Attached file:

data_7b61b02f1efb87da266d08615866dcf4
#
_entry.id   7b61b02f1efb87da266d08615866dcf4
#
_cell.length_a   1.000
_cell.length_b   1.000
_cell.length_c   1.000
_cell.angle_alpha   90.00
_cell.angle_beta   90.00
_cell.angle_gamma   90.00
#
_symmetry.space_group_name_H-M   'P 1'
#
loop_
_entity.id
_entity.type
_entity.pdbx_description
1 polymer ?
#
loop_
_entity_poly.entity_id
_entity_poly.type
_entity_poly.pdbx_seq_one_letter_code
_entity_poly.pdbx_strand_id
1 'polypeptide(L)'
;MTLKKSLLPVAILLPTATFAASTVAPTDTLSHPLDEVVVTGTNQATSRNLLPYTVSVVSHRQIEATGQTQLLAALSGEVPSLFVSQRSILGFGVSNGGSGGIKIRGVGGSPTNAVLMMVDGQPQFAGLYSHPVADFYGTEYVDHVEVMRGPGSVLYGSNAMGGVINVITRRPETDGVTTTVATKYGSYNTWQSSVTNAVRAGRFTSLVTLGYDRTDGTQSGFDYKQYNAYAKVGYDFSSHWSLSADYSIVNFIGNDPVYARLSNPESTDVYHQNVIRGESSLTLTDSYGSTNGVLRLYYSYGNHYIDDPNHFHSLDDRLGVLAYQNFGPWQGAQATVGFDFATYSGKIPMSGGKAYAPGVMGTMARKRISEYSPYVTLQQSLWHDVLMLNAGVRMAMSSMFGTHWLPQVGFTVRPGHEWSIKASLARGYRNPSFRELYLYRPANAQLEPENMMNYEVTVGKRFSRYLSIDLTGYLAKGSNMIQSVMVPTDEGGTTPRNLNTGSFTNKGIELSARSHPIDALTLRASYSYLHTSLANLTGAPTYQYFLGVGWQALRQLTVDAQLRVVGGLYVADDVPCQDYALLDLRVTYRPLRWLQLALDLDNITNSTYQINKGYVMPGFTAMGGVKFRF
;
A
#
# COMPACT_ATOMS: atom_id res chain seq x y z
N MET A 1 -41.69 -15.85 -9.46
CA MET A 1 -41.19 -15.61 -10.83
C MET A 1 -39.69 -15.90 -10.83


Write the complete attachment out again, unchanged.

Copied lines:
data_7b61b02f1efb87da266d08615866dcf4
#
_entry.id   7b61b02f1efb87da266d08615866dcf4
#
_cell.length_a   1.000
_cell.length_b   1.000
_cell.length_c   1.000
_cell.angle_alpha   90.00
_cell.angle_beta   90.00
_cell.angle_gamma   90.00
#
_symmetry.space_group_name_H-M   'P 1'
#
loop_
_entity.id
_entity.type
_entity.pdbx_description
1 polymer ?
#
loop_
_entity_poly.entity_id
_entity_poly.type
_entity_poly.pdbx_seq_one_letter_code
_entity_poly.pdbx_strand_id
1 'polypeptide(L)'
;MTLKKSLLPVAILLPTATFAASTVAPTDTLSHPLDEVVVTGTNQATSRNLLPYTVSVVSHRQIEATGQTQLLAALSGEVPSLFVSQRSILGFGVSNGGSGGIKIRGVGGSPTNAVLMMVDGQPQFAGLYSHPVADFYGTEYVDHVEVMRGPGSVLYGSNAMGGVINVITRRPETDGVTTTVATKYGSYNTWQSSVTNAVRAGRFTSLVTLGYDRTDGTQSGFDYKQYNAYAKVGYDFSSHWSLSADYSIVNFIGNDPVYARLSNPESTDVYHQNVIRGESSLTLTDSYGSTNGVLRLYYSYGNHYIDDPNHFHSLDDRLGVLAYQNFGPWQGAQATVGFDFATYSGKIPMSGGKAYAPGVMGTMARKRISEYSPYVTLQQSLWHDVLMLNAGVRMAMSSMFGTHWLPQVGFTVRPGHEWSIKASLARGYRNPSFRELYLYRPANAQLEPENMMNYEVTVGKRFSRYLSIDLTGYLAKGSNMIQSVMVPTDEGGTTPRNLNTGSFTNKGIELSARSHPIDALTLRASYSYLHTSLANLTGAPTYQYFLGVGWQALRQLTVDAQLRVVGGLYVADDVPCQDYALLDLRVTYRPLRWLQLALDLDNITNSTYQINKGYVMPGFTAMGGVKFRF
;
A
#
# COMPACT_ATOMS: atom_id res chain seq x y z
N MET A 1 -41.69 -15.85 -9.46
CA MET A 1 -41.19 -15.61 -10.83
C MET A 1 -39.69 -15.90 -10.83